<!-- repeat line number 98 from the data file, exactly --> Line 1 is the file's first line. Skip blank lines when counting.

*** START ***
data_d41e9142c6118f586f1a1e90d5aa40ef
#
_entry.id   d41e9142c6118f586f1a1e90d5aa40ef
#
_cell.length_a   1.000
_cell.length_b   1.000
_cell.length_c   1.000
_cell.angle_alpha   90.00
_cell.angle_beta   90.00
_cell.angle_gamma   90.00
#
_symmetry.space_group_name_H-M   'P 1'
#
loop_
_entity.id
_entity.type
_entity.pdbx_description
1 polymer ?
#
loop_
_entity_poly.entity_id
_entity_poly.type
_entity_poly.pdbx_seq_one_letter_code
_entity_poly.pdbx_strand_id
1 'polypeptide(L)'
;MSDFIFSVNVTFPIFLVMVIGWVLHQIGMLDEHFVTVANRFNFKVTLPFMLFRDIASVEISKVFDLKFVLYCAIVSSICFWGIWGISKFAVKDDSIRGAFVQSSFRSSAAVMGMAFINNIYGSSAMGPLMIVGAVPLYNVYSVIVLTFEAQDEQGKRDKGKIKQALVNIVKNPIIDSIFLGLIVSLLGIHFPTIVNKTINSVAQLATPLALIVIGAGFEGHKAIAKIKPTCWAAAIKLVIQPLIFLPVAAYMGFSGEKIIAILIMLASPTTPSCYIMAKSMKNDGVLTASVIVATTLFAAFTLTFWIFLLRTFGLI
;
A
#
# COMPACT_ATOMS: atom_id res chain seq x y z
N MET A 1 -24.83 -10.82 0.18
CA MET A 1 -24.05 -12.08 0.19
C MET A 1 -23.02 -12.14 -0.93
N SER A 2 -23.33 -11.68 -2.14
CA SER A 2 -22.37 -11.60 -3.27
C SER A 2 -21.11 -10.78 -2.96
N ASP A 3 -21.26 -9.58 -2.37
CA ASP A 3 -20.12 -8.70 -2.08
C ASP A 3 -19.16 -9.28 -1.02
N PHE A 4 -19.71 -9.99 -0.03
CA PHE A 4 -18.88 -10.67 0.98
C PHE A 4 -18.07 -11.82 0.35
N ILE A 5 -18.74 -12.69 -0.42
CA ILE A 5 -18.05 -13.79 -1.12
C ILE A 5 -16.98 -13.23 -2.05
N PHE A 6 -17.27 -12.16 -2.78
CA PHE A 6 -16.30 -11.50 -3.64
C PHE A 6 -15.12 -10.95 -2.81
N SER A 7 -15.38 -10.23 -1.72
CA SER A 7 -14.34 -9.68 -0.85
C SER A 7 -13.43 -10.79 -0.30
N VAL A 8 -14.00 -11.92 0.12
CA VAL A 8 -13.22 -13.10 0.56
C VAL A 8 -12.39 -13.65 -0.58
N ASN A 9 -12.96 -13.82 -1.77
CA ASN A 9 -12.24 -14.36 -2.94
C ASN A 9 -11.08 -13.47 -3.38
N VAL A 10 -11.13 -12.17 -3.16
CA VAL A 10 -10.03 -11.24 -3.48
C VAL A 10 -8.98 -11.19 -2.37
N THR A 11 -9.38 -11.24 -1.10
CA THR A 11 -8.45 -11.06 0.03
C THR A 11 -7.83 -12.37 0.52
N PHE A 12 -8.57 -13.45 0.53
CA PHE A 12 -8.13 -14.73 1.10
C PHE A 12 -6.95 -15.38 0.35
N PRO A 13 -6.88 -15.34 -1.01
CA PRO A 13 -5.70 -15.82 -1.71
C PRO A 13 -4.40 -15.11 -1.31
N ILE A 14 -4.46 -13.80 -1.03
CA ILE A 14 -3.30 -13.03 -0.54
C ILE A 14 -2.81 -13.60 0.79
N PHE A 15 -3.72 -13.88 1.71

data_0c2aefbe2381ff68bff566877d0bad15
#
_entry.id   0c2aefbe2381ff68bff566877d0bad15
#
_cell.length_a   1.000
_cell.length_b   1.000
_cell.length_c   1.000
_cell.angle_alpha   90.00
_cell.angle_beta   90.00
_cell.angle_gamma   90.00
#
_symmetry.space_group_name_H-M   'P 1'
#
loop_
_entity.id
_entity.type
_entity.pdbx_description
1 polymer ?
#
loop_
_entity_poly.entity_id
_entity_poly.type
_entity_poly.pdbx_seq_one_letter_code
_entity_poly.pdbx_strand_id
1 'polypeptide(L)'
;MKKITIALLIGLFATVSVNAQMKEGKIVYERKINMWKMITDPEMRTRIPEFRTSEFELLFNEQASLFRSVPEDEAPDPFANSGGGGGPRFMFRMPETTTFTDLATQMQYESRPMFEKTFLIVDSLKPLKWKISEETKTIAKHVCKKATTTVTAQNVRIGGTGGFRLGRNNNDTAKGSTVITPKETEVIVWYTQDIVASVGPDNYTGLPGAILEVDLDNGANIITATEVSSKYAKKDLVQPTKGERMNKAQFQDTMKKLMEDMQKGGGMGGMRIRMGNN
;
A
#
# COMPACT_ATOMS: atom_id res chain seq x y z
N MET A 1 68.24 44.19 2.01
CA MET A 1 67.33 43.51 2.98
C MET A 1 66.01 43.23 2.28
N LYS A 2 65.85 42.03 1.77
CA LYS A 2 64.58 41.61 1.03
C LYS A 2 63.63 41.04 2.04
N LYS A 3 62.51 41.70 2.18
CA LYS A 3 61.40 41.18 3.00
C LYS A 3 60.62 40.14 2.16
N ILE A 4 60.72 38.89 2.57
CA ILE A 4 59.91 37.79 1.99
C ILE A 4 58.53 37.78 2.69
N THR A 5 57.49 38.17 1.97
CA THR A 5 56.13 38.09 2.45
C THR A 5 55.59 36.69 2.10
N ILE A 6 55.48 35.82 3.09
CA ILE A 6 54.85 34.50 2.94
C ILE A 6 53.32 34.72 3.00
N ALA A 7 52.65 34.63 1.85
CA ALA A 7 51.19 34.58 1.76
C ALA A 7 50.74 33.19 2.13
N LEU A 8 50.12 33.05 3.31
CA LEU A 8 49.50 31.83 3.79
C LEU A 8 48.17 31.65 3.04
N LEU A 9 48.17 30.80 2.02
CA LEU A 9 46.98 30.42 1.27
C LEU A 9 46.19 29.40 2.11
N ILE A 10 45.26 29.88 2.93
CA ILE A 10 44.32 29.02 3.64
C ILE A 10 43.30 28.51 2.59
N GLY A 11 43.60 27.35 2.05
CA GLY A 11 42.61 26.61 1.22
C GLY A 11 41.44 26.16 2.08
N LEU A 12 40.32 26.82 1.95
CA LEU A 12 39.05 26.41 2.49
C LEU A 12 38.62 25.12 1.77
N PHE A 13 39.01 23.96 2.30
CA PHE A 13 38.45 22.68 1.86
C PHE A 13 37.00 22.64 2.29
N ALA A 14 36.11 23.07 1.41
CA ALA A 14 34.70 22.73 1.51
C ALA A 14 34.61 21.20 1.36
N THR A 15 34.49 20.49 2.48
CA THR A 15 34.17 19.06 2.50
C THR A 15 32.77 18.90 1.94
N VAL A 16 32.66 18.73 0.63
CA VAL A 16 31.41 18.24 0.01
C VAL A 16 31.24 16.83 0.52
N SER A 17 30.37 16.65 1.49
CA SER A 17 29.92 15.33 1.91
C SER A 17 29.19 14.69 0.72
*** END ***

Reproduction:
1 'polypeptide(L)'